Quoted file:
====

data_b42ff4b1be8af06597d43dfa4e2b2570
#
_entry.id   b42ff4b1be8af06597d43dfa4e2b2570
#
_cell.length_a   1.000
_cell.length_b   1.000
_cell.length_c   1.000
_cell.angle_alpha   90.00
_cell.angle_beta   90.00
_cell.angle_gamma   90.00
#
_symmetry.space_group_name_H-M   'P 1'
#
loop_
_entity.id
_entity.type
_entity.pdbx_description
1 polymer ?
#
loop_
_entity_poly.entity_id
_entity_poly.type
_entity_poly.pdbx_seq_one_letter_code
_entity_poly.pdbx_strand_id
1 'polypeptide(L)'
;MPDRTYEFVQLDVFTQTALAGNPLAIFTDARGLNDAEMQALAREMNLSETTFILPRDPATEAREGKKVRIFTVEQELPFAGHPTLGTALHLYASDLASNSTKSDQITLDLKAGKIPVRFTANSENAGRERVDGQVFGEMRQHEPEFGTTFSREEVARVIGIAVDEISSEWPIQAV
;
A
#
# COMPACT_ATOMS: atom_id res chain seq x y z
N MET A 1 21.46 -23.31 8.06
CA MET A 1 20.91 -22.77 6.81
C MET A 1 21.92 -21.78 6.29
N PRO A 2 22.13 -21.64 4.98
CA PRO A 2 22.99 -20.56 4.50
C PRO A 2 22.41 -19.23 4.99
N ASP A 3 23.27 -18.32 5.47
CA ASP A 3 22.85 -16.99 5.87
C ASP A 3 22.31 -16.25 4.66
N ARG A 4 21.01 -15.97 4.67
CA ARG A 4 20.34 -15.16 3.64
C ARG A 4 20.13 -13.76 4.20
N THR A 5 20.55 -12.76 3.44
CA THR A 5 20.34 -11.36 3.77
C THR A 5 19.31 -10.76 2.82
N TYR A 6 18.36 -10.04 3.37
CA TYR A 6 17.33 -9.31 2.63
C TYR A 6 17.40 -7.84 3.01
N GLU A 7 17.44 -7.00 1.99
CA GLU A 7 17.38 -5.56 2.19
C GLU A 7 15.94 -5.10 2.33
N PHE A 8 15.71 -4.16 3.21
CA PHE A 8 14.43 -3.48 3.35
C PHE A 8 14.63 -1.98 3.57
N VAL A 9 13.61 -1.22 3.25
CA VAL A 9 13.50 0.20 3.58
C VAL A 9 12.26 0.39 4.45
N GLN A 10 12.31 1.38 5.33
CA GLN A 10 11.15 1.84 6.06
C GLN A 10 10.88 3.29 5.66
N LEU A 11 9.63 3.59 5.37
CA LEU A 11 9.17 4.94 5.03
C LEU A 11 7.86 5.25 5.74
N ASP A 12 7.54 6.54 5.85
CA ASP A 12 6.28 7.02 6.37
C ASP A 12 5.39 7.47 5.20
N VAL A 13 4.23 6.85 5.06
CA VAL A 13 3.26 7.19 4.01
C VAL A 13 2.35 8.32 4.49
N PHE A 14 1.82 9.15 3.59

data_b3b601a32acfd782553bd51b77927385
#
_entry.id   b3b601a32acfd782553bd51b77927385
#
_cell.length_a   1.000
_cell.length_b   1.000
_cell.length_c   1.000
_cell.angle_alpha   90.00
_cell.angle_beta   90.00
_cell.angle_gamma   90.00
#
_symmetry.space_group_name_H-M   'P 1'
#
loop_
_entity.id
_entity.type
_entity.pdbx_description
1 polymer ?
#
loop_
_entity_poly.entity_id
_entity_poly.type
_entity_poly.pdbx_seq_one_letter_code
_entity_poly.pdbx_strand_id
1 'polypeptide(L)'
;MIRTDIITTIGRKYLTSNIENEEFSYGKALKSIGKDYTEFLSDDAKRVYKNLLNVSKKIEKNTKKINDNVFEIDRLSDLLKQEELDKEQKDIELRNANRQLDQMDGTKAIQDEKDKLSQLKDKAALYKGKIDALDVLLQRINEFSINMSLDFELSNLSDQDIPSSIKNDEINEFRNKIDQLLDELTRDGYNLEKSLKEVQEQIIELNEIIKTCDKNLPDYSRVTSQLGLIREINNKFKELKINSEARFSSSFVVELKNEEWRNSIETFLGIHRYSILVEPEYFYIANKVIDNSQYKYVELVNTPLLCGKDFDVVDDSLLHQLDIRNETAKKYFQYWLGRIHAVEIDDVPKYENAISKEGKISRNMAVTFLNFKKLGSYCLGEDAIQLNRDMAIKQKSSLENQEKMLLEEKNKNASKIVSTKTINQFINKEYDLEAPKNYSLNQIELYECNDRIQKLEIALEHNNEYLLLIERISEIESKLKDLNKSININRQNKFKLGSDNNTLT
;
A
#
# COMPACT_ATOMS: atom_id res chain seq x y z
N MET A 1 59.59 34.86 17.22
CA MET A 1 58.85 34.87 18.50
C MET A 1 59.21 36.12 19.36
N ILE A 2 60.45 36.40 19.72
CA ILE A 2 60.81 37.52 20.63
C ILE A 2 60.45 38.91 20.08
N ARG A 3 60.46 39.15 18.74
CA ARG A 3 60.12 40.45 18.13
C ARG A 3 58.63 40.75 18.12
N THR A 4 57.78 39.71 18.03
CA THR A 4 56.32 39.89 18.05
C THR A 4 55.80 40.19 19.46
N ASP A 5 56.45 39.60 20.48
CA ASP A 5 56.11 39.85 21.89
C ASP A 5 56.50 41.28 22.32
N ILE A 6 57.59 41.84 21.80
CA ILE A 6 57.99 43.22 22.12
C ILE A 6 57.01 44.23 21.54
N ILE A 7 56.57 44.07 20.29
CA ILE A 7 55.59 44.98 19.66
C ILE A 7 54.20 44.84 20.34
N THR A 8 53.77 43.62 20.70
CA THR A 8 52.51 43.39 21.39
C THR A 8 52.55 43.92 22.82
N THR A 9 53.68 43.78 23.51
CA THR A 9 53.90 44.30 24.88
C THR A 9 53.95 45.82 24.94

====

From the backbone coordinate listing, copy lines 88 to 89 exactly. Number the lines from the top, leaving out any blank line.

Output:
1 polymer ?
#